Of course my keys are in the laundry basket. Of course my wallet fell out of the pouch I forgot to zip. My middle-aged brain forgets the name I looked up only two minutes ago, how to fix that thing that WordPress always does, and what you just said. Last week, my wife came out of the garage with a piece of paper. “Honey, did you need this list of CDs?” Such relief! “I was frothing at the mouth looking for that! Where did you find it!” On top of the frozen bagels.
At middle-age, we lose episodic memory. More on that later, if I make myself a note not to forget to write that part. As we age, we do lose cognitive function, and we incur an increased risk of developing Alzheimer’s. But our Over-40 brains also have a lot going for them, as I learned from Barbara Strauch’s fascinating book, The Secret Life of the Grown-Up Brain: The Surprising Talents of the Middle-Aged Mind.
Debunking the Brain Myths: Smarter than a 25-year-old
Believe it or not, we are smarter than we were and, in some ways, demonstrably smarter than a 25-year-old. Strauch cites a number of studies that have had me crowing with pride for the last week. For example, psychologist Sherry Willis of Pennsylvania State University ran a forty-year longitudinal study on the mental prowess of 6,000 participants. This Seattle Study, which covered people of multiple genders, ages, and occupations, found that they performed better on cognitive tests between age forty and sixty than at any other time in their life. Continue reading “Middle-Aged Brains are Smarter Even Though We Tend to Put our Keys in the Refrigerator”
Make a joyful noise for today, oh happy day, is Pi Day, 3/14. As you surely know by now, either because you remember some maths or because you don’t live in in the wild, 3.14 are the first few digits of π. And, as we know, Pi are squared. Although, as my 8th grade math teacher Louise Blanchfield told us with a mischievous old-lady I’ve-been-telling-this-joke-for-forty-years grin, “Pi are not squared, Pi are round.” Meanwhile, I am proud to say that the establishment of this august day of celebration first occurred in my neck of woods, a day recognized by Larry Shaw at the San Francisco Exploratorium back in 1988. The rest is a lot of fun history.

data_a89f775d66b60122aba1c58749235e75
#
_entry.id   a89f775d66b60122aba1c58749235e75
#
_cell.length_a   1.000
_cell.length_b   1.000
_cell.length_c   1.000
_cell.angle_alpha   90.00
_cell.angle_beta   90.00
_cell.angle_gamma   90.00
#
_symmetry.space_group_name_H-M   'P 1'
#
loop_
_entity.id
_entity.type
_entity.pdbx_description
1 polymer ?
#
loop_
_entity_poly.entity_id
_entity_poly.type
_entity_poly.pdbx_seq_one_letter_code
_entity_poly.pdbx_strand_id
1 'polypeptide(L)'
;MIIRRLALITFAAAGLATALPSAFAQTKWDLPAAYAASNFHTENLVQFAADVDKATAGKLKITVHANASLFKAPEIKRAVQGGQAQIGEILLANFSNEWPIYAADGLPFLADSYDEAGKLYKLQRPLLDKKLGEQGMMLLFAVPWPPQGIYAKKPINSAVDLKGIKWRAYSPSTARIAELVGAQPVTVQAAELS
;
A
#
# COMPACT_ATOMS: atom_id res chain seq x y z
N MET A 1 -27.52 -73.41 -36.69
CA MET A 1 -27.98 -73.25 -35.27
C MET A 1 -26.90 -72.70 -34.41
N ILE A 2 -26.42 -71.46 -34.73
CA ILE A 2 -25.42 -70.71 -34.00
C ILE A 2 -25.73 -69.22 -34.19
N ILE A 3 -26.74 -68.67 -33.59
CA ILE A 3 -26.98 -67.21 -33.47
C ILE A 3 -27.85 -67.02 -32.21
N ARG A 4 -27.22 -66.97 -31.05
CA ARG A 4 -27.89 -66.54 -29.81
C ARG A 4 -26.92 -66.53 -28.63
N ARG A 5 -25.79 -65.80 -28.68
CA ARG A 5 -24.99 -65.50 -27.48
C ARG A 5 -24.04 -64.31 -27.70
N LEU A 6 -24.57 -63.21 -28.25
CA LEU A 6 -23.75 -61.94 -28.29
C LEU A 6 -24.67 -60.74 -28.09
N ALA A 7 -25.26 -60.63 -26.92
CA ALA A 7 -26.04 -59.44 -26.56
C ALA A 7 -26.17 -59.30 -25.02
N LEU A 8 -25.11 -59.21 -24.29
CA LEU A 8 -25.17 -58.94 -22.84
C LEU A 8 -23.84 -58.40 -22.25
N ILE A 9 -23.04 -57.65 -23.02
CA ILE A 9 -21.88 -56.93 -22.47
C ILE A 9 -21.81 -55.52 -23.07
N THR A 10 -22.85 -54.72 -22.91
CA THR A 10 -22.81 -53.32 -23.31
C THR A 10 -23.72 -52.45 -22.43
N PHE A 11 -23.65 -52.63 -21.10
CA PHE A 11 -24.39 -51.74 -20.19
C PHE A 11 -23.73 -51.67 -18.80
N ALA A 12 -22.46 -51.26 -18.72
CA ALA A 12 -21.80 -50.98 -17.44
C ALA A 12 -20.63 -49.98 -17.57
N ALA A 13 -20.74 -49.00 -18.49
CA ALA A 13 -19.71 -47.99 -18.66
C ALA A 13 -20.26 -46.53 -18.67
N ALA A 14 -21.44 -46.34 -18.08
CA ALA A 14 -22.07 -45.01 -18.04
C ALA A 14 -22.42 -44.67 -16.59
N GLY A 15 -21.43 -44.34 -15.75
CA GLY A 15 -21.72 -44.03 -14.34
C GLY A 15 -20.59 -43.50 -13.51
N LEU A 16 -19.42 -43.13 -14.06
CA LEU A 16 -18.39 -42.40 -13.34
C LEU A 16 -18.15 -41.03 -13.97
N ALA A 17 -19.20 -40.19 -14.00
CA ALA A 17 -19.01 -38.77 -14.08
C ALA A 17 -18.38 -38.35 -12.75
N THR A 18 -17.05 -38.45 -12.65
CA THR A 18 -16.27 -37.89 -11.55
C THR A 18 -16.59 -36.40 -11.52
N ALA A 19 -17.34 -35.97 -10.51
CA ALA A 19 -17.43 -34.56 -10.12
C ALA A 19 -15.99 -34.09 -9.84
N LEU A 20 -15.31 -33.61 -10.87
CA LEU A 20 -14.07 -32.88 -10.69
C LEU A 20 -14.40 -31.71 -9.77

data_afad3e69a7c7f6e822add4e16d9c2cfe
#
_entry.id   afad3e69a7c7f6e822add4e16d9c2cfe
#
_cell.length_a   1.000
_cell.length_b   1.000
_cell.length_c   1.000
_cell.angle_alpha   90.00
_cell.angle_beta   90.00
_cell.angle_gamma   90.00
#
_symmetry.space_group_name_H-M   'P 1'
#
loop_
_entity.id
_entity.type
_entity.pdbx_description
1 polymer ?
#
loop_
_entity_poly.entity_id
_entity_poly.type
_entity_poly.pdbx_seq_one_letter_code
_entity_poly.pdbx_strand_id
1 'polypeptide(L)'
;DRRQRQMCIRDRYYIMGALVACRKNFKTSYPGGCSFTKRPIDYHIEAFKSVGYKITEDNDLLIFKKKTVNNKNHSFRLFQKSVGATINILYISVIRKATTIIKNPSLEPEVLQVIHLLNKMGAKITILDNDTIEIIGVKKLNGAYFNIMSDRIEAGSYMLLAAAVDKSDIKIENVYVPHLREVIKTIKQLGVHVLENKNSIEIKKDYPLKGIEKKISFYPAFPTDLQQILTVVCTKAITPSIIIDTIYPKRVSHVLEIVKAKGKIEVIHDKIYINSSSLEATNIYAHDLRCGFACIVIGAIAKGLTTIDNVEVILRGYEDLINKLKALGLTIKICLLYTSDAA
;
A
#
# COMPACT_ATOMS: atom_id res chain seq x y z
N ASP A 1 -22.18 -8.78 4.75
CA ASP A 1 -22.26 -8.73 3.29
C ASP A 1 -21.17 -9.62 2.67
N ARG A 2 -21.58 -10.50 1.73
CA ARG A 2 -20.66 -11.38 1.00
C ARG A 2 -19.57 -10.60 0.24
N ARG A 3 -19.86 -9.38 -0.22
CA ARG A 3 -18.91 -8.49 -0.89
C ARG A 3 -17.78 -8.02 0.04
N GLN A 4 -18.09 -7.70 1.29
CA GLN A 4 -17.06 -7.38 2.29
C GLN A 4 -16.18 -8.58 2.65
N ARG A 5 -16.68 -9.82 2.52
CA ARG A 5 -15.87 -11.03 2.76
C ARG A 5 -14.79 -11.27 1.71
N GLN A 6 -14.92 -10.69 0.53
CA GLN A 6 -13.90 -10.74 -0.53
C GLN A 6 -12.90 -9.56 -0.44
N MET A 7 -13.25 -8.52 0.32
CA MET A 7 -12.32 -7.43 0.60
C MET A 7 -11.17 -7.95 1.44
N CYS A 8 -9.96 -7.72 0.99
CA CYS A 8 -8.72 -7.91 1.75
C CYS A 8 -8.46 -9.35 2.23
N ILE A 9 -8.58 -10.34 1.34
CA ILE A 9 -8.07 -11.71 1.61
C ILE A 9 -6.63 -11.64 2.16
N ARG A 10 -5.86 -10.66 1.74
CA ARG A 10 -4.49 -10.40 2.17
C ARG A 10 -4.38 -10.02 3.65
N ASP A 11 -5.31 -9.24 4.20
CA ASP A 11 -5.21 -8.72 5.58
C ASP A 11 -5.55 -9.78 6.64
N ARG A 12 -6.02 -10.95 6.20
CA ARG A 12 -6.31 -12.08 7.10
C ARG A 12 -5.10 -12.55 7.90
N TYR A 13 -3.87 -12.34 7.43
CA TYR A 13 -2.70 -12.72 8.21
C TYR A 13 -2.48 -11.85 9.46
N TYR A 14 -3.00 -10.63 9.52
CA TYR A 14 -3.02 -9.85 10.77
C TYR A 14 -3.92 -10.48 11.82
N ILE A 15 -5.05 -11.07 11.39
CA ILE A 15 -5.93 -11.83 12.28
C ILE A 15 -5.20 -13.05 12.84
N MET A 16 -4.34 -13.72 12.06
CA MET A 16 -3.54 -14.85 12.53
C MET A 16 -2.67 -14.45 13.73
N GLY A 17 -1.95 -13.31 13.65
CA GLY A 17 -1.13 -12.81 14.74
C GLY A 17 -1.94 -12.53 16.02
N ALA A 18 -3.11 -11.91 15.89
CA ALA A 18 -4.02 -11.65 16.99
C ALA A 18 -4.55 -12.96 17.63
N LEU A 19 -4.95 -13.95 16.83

Achtung Lieber! It’s a Miracle!
One particularly curious fact about Pi Day is that it also happens to be Albert Einstein’s birthday. He didn’t have anything to say about pi, pier se (see what I did there? that’s not the last pun I am about to inflict on you either)… anyway, Einstein wasn’t a geometer, but he was a brainy guy and did a lot of math. Actually he failed math, which is always used as an example of how you could buckle down and make something of yourself even if you start a failure.
However, I always thought it was a better example of how to successfully buck the establishment, since it’s likely that Einstein failed math because he kept telling the teachers they were wrong. And they were. It’s more like Stephen Hawking crumpling up his physics homework and throwing it in the trash because he didn’t think his proofs were elegant enough. Other students would get them out of the trash so they could understand how to do physics.
RIP Stephen Hawking–who coincidentally passed away yesterday–or maybe it was today since it’s 12 hours ahead in Cambridge. (And you know those smart people always want to be ahead of everybody else.) Stephen and Albert can now argue about the exact shape of the curvature of space-time until infinity or until the end of pi. Maybe they can borrow some of Newton’s apples to use for examples. Continue reading “Any Old Pi Will Do”